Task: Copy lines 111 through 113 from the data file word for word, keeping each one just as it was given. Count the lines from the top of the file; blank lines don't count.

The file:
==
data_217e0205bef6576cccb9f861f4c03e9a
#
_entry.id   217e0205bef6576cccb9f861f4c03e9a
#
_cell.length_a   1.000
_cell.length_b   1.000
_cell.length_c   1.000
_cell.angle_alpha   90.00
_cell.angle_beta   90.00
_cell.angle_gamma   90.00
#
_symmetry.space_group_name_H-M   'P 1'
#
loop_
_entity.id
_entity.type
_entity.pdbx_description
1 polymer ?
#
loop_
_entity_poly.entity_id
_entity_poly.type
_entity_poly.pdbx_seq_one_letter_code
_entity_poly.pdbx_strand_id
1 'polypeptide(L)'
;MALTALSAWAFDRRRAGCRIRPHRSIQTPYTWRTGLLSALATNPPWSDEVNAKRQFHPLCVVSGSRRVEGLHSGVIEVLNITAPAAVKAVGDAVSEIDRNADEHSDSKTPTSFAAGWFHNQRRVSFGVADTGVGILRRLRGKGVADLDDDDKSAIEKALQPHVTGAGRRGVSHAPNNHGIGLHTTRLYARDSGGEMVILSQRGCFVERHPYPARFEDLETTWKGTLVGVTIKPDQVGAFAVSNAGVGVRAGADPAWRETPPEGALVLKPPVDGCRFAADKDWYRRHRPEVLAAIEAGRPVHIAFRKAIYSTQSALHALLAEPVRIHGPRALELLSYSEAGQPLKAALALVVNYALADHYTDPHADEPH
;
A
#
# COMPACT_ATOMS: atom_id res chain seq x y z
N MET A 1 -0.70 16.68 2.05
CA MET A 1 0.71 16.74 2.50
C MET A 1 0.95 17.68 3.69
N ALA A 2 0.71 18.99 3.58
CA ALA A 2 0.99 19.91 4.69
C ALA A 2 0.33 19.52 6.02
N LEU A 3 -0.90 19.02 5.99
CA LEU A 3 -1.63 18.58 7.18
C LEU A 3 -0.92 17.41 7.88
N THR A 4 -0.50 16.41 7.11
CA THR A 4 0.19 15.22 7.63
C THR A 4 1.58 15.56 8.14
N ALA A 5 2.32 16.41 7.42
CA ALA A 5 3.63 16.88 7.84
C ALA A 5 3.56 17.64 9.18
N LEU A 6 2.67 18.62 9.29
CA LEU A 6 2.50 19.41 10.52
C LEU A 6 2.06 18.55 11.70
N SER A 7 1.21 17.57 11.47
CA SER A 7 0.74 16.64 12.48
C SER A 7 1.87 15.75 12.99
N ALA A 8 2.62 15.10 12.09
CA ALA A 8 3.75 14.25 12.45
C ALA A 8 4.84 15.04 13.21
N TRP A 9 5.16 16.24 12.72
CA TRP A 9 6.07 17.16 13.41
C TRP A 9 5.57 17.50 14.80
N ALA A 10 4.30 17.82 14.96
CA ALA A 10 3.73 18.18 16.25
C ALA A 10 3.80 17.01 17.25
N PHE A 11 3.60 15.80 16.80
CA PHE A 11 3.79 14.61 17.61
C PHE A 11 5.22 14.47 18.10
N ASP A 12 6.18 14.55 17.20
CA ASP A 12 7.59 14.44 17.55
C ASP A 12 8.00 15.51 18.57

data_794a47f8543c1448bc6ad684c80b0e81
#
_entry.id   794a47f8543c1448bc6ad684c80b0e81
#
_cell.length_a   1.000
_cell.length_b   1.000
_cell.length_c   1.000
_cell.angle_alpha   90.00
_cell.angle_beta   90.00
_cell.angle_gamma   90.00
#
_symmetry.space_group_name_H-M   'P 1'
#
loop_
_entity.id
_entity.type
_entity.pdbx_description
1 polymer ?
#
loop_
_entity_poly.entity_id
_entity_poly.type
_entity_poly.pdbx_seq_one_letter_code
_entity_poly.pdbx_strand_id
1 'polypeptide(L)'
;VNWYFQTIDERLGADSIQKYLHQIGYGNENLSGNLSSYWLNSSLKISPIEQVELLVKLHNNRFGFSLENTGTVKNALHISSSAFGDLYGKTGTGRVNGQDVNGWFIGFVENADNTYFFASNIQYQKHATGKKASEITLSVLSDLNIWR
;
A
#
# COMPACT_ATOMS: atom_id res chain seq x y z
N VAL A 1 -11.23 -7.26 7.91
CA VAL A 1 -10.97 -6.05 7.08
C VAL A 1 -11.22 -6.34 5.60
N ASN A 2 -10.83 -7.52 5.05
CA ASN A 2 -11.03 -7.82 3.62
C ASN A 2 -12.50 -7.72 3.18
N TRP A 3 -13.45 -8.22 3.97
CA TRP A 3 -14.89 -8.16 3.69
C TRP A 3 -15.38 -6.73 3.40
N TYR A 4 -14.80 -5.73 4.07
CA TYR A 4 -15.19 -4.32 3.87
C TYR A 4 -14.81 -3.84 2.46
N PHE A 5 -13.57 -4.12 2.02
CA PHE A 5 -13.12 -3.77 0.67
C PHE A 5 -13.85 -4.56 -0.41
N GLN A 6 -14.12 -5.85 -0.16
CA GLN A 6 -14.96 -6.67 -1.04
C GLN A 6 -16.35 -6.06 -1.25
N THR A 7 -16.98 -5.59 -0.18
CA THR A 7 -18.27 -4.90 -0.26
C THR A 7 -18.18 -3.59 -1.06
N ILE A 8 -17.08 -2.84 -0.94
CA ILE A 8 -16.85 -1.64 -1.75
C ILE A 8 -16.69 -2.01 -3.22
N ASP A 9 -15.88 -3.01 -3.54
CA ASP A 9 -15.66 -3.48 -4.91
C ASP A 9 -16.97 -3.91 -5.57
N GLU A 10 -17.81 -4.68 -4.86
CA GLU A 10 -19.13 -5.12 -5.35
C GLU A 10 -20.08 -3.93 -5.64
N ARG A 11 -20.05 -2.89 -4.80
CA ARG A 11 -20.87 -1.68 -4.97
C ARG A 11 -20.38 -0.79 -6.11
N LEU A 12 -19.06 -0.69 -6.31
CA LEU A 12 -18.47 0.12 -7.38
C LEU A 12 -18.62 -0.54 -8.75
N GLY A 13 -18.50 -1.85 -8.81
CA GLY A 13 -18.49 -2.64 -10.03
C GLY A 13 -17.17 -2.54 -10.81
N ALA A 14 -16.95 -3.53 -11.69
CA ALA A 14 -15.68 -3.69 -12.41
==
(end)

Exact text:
C PHE A 5 -13.85 -4.56 -0.41
N GLN A 6 -14.12 -5.85 -0.16
CA GLN A 6 -14.96 -6.67 -1.04